In a medium, oven safe skillet, melt four tablespoons butter. When butter is melted completely, brush around bottom and edges of skillet. Slowly pour butter into bowl while whisking batter.

When batter is mixed, slowly pour into skillet and place gently in oven. Cook for 23 minutes, or until very puffed and golden brown. If it's your first dutch baby have every gather around when you pull it out of the oven. It's grand, puffy size quickly deflates once removed from heat.

Serve with syrup and fresh fruit to keep things traditional. Or, take a page out of our book and saute apples or pears to serve on top. If you're more inclined for savory dishes, add a 1/4 cup of grated sharp cheddar to the batter and serve with sauteed kale, apples, and/or sausage.

Monday, September 29, 2014

(Selfless) Fresh Apple & Seed Bread



 











Never has there been a more selfless loaf of apple bread in the whole of our family history.

In August Craig and I took to the Whole30 diet somewhat briefly, somewhat halfheartedly in hopes of resetting and perhaps discovering any food sensitivities we might have in the process. I expected to confirm my suspicions that sugar makes me feel terrible. (It does.) I wondered if I would find all that milk and butter I see dancing around Luella's head every time I look at her completely out of the question. (I did not. Our future milk cow remains Very Useful.) I however did not worry about grain. And yet. Here I am a month later newly identified as Grain Sensitive, Self Diagnosed. I feel crazy and still test my grain intolerance every few days, and every few days I watch the shape of my abdomen contort into that of someone 20 pounds heavier. I think, I must be making this up! Craig assures me I am not as I stand in front of the mirror for the hundredth time questioning the shifting dimensions of my body.

So here I am, in the land of apple breads and fall pies, trudging my way through the process of relearning how to feed myself and my family. And while I do find the prospect of a future without a decent sandwich in it hugely disappointing, I can't say enough for the newly added vitality to my life. I'm wary of going so far as to say I'm gluten free; it is a hysteria I'm not yet ready to align myself with. But I can say this: I have a severe physical reaction to grains, gluten specifically, and for now, I'm healthier without it. And so my apple loaf, from me to you. Because everyone that can enjoy it, should enjoy it. Even my rotten grain-able family. Hot from the oven, slathered in fresh, local butter.


Fresh Apple & Seed Bread
adapted from My Bread by Jim Lahey

2 cups + 2 tablespoons bread flour
2 tablespoons whole wheat flour
3/4 teaspoon salt
1/4 teaspoon dry active yeast
1 teaspoon cinnamon
1 3/4 cups local apples
1 cup + 1 tablespoon local apple cider
wheat bran for dusting
thin apple slice (cut horizontally from the middle of an apple), seeds removed
additional flour for dusting, rice flour is ideal although any flour will work

Whisk together dry ingredients in a large bowl. Stir in apples.

With a wooden spoon, stir in apple cider. Dough should be sticky, similar to a biscuit dough. If it remains dry, add more apple cider 1 teaspoon at a time.

Cover bowl with a large towel and tuck bread away somewhere warm, ideally around 70 degrees, for the next 12-18 hours. The warmer your rising spot, the shorter the rise; the cooler your rising spot, the longer the rise. I personally prefer a cooler rising spot with a longer rise. The rise is complete when long strands of batter stick to the side of the bowl when you pull the dough away.

Generously dust countertop with flour and turn dough out of bowl with scraper. Begin pulling outside edges of dough to center, creating overlaps with each new section, until all edges have been pulled and tucked into the center.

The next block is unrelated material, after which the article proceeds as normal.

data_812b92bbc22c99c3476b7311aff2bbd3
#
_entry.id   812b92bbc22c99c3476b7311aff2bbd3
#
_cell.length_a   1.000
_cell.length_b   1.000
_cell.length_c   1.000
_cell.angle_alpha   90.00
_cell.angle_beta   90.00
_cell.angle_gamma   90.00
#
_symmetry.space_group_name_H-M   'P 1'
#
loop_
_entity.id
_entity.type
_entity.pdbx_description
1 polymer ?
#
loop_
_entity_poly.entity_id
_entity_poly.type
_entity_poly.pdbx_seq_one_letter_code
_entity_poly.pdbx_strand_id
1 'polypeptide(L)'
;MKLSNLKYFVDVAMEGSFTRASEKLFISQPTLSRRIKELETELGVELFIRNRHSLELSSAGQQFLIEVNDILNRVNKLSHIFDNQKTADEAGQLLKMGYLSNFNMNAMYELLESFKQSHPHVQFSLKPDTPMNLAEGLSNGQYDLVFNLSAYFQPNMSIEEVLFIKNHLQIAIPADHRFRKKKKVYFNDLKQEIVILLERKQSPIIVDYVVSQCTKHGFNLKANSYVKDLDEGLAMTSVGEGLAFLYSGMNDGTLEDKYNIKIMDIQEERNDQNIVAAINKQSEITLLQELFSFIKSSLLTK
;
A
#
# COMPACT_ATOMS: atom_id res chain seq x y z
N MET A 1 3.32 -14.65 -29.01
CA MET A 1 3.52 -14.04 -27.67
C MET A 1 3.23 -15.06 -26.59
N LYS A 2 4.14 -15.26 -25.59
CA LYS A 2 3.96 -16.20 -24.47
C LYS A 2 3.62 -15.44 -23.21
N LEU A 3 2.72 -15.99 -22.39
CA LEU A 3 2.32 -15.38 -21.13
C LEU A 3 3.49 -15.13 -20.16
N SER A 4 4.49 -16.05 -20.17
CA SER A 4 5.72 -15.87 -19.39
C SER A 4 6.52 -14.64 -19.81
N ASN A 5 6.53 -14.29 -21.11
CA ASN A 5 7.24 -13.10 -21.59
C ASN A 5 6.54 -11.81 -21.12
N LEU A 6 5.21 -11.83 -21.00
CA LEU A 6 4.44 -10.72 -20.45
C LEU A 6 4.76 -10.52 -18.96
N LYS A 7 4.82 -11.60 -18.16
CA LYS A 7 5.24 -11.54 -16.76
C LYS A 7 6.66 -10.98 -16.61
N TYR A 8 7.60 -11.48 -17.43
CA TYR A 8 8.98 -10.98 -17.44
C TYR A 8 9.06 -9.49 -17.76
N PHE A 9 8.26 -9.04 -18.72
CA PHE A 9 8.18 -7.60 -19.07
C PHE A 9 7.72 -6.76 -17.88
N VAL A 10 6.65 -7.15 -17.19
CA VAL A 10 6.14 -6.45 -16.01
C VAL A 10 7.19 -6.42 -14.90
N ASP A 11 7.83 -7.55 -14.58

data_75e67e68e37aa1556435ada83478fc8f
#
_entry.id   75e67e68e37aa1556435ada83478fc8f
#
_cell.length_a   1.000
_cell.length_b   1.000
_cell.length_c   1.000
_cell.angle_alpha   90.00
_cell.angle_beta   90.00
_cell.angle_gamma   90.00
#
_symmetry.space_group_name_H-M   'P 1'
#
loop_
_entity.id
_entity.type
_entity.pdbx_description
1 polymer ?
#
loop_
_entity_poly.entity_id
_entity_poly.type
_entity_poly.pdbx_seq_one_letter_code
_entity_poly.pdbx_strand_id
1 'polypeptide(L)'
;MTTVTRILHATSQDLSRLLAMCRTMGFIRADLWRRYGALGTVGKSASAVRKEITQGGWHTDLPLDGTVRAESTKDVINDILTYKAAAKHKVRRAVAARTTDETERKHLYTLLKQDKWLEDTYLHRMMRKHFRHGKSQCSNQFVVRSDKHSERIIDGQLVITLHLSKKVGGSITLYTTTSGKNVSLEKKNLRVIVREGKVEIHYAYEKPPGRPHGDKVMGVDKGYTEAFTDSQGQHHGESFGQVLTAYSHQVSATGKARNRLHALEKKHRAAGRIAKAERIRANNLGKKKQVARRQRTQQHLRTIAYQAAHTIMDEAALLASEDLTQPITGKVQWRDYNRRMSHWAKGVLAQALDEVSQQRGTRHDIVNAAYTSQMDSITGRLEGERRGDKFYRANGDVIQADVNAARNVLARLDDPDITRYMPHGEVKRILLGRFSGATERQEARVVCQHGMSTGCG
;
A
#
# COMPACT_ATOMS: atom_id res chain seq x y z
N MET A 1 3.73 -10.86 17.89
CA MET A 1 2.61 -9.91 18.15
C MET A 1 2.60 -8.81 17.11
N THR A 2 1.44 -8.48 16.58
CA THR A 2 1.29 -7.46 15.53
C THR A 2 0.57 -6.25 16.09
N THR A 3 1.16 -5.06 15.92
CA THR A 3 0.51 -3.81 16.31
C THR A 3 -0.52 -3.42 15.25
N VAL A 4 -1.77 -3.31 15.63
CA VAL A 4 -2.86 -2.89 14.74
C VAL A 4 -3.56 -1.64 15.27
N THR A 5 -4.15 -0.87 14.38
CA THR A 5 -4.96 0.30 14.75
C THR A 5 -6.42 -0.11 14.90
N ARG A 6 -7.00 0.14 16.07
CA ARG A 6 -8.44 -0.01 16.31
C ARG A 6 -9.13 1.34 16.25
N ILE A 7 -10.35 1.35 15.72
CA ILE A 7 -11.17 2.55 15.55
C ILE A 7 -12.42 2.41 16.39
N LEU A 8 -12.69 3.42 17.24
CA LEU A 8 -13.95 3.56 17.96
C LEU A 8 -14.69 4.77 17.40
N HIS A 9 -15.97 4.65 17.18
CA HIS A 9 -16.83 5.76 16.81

Dust a large tea towel with a layer of flour, followed by a layer of when bran. Place bread SEAM SIDE DOWN on wheat bran/flour/tea towel. Wrap bread with tea towel and allow to rise for an additional hour, or so. Second rise is complete when dough doesn't bounce back after being poked with a finger.

Half an hour into second rise, preheat oven to 475 degrees* with rack in lower third position, and place a covered, heavy pot inside. All to preheat for at least half an hour.

When second rise is complete, unwrap dough and remove VERY HOT pot from oven. Carefully place dough into pot SEAM SIDE UP and press thin apple slice into the center. Cover pot and return to oven for 45 minutes. Remove lid and cooke uncovered for 5 minutes, or until crust is a deep brown.

When bread is done, carefully remove pot form oven and transfer bread to a cooling rack. Allow to rest/cool for at least 1 hour.

*I bake this bread at 465 but the method from the book suggests 475. Make your own call based on your experience with your oven.

Friday, September 26, 2014

Leaning













Shorter days are here. We're sleeping lateish without a 4:30 a.m. sun to rouse us; the baby who's not so much a baby at all anymore goes to bed without having to wonder why anyone would be tucked in with a sun outside their window. Despite a hard frost last week, one that unceremoniously had me say goodbye to zinnias and basil and all those warm weathered things, there remain some survivors. Some still (always?) green tomatoes, mint, lavender, oregano, thyme, kale, chard, and a few willful flowers are all that's left. The garden still calls; we can't yet shutter her for the season. But there are windows for cobbled together cold frames and greenhouses in the barn, some seed garlic on the counter, and a few nights ago we officially welcomed the chilly season with a pot roast of our homegrown potatoes and pastured rabbit.

Pull the dried beans off the vine. (Forgive me- we overzealously pulled the green ones as well.) Bless the poor rooster whose tail feathers fell in sync with the burning maple leaves. Offer everyone you see a kitten; the cats' numbers are growing, HELP. Put another kettle on, have another cup of tea. Talk cover crops and Next Year and piano moving so we can finally get that wood stove in the living room which reminds me.. Wood. We really need some. Freeze the squash, can the pumpkin, ripen what you can.

Leaning into fall, with a single toe still in summer.